Do you remember Terry? I remember him every day. Better yet, Terry was with us on Friday. I'm sure of it.
A trusting, safe classroom environment was chief among Terry's goals as an educator, and among his goals for his students and their eventual classrooms. I've been fairly confident in my ability to help students feel welcomed and appreciated, but it's just hard to tell. Friday I was blessed to see that my efforts have not gone to waste.
I asked the students to describe a time when they felt like they grew up a little. We're exploring the idea of "coming of age," as To Kill a Mockingbird is on the horizon. I shared some examples from my past--my parents' divorce, my siblings leaving for college. The students followed mostly in that same path, touching from time to time on the loss of a family member or friend. I even brought up Terry in my last period of the day--how I had to grow up a little when he passed away because I knew I could no longer go to him for advice or dialogue with him about the role of an educator. I knew, I explained to my attentive students, that I would need to do it on my own, to take what he taught me and arrive at the best decisions I could based on what I knew.
It was in this same period that one of my students felt compelled to speak. This is a student that, until now, I regarded as a follower through-and-through. B is often easily led by students with stronger personalities. That said, he's a sensitive young guy who was moved to tears earlier in the year by his mother's reaction to his lack of effort in classes. He's tried so hard ever since to live up to his own expectations and to not disappoint his mother again. She reportedly told him, "I'm giving up on you." It sounds harsh, but I'm nobody's momma so I'm not about to judge the potential detriments or merits of the statement, nor am I fit to attest to whether or not I mightn't of said the same thing if I was her.
After at least 10 minutes of conversation and hand-raising from other students, B raised his hand with a look on his face that I have never seen before:
"When I was young. . . I don't really remember it because I was only 3, but my older brother was killed in a drunk driving accident. My mom tells me about him."
When was the last time you thought you were brave? When was the last time you could have shown more courage? B was brave enough to offer this contribution, thinking long and hard about it and about whether it was right to share it. He sat there afterwards rubbing his eyes, putting his shirt up to his forehead so his classmates could not see the tears. He did not move to leave the room, to get a tissue. He sat and allowed us all to witness his pain.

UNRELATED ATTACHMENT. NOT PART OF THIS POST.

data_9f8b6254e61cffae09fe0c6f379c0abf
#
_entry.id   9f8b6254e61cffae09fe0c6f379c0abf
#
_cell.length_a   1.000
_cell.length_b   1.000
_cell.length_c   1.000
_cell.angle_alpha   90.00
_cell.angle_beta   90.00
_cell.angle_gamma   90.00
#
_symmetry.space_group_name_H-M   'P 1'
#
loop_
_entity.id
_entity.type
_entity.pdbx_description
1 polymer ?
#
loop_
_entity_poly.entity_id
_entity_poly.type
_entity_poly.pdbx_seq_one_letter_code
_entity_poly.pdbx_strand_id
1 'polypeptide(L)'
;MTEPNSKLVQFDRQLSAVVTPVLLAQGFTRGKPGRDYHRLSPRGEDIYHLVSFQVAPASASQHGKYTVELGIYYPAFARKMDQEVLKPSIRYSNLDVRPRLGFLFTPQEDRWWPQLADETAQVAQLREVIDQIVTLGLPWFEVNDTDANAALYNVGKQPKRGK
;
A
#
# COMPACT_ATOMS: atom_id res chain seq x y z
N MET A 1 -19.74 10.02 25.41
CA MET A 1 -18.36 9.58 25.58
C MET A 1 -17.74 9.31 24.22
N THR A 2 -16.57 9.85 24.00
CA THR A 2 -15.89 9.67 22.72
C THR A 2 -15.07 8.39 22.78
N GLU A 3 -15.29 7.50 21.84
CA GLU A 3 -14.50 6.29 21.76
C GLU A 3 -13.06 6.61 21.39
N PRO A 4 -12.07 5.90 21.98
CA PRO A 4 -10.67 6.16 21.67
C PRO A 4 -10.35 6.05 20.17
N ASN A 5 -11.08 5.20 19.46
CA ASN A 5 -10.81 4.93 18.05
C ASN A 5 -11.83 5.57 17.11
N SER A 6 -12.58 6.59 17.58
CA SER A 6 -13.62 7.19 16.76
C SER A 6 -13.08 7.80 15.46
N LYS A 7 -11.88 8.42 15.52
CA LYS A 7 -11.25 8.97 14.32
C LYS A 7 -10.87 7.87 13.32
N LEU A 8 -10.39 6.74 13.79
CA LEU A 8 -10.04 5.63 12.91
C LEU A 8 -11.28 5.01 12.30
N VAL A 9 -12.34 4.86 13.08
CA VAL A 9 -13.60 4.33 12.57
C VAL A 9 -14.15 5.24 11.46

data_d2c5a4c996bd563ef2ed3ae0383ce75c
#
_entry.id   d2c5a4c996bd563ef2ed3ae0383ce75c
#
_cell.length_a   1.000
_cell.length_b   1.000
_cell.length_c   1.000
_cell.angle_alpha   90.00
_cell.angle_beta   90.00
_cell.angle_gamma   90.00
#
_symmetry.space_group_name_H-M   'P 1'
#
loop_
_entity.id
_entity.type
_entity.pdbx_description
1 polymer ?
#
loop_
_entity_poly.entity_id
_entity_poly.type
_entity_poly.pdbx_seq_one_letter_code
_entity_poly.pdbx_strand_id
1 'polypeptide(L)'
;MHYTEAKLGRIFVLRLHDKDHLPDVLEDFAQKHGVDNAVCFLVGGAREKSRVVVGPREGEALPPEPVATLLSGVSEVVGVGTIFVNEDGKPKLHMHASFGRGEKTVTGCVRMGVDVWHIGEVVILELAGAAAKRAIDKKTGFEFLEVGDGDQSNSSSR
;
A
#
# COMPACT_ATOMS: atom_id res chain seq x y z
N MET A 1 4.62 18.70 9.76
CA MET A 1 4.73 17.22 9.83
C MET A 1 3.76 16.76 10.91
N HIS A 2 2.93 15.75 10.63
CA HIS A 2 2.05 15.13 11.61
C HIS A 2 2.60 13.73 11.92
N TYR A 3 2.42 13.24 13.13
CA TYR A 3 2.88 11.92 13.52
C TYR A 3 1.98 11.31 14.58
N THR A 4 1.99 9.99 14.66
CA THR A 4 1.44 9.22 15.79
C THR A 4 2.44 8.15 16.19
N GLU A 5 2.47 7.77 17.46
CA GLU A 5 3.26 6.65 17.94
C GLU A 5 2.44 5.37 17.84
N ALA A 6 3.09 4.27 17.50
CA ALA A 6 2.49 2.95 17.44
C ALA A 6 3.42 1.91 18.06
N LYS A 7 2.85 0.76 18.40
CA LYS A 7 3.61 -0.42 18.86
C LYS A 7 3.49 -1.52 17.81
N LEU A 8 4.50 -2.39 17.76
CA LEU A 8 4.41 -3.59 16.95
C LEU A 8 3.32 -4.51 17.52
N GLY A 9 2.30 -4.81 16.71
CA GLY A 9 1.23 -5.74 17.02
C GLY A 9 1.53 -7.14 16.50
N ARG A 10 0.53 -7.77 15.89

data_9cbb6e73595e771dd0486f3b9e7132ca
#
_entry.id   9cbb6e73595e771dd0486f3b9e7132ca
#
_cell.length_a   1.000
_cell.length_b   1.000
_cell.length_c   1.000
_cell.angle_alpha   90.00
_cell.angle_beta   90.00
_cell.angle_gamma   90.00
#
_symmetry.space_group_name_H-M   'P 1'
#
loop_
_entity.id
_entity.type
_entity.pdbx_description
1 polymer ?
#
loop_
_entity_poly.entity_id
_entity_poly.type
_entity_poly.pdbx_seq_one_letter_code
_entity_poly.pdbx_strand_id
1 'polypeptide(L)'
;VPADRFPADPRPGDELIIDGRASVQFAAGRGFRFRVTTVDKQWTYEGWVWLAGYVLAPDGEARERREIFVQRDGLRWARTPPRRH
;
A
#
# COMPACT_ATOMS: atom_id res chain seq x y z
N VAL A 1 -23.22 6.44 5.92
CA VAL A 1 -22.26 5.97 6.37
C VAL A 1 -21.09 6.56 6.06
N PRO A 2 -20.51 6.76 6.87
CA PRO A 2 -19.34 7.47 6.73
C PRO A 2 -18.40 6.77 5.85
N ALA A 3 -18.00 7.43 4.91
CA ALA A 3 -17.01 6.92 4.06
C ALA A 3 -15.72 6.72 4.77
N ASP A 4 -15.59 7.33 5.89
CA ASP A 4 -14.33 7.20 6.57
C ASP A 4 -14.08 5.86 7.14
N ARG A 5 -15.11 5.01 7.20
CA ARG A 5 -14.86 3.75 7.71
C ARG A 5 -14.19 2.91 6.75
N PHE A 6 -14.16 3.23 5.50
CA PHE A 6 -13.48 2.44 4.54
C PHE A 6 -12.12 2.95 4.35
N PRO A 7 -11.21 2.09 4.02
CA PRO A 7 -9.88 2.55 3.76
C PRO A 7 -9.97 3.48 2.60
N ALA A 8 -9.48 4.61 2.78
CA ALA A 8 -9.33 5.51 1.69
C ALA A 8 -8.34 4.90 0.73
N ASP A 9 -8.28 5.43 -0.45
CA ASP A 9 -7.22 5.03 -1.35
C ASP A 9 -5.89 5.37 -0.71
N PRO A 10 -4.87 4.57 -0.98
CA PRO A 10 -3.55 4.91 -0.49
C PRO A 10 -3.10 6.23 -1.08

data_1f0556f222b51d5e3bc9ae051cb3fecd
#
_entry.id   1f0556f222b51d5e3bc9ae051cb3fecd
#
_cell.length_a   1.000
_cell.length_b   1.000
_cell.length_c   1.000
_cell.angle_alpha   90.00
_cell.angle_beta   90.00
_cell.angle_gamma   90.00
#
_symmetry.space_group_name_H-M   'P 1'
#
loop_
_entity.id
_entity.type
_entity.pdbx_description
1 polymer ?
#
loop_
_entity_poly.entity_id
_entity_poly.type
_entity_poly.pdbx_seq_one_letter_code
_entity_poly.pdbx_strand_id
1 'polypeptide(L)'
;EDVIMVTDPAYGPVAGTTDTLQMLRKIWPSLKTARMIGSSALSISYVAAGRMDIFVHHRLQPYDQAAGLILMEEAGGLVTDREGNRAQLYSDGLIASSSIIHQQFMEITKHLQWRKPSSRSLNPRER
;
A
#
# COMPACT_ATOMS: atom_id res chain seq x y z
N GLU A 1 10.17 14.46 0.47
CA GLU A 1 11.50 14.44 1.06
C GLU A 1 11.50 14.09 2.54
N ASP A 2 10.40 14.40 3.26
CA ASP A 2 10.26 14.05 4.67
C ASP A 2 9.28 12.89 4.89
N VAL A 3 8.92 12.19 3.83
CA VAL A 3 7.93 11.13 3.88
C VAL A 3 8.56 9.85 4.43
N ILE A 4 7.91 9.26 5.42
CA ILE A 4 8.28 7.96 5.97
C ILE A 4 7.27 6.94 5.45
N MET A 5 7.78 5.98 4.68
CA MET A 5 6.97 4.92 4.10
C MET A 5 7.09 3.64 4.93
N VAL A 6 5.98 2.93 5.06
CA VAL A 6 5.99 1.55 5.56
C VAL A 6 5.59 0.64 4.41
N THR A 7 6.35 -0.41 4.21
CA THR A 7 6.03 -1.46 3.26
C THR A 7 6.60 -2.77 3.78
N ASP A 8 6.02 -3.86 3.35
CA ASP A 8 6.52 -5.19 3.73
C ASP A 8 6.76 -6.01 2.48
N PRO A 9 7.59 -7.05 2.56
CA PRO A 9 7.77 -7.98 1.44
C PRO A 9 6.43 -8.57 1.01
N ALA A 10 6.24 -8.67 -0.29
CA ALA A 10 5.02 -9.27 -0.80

It made me want to say, "Thank you, B, for your trust." It made me want to proclaim loudly and with conviction how courageous R is to share this with all of us, and how proud I am of this class--despite all their warts and their off-days--for being who they are, individually and collectively, and making it possible for R to speak his truth. Instead, I quietly expressed how brave I thought he was later in the class period when no one else was listening. B nodded in thanks for my words. I weighed whether or not to call home and let mom know, and decided against it. I'm sure it's not on the list of things on which she's ready to reminisce.
I am surprised by this jump B has made so late in our year together as a class. I'm looking at him in another light now, and I'm reflecting on the idea that I need to be wary of the sometimes easily-adopted position that I've got these kids all figured out. I guess I'm a little more like Miss Caroline Fischer than I'd like to admit.
What B said made me want to send Terry an e-mail, or give him a phone call, to tell him how far we've come since September. But instead, I said a little prayer of thanks, because Terry was with us.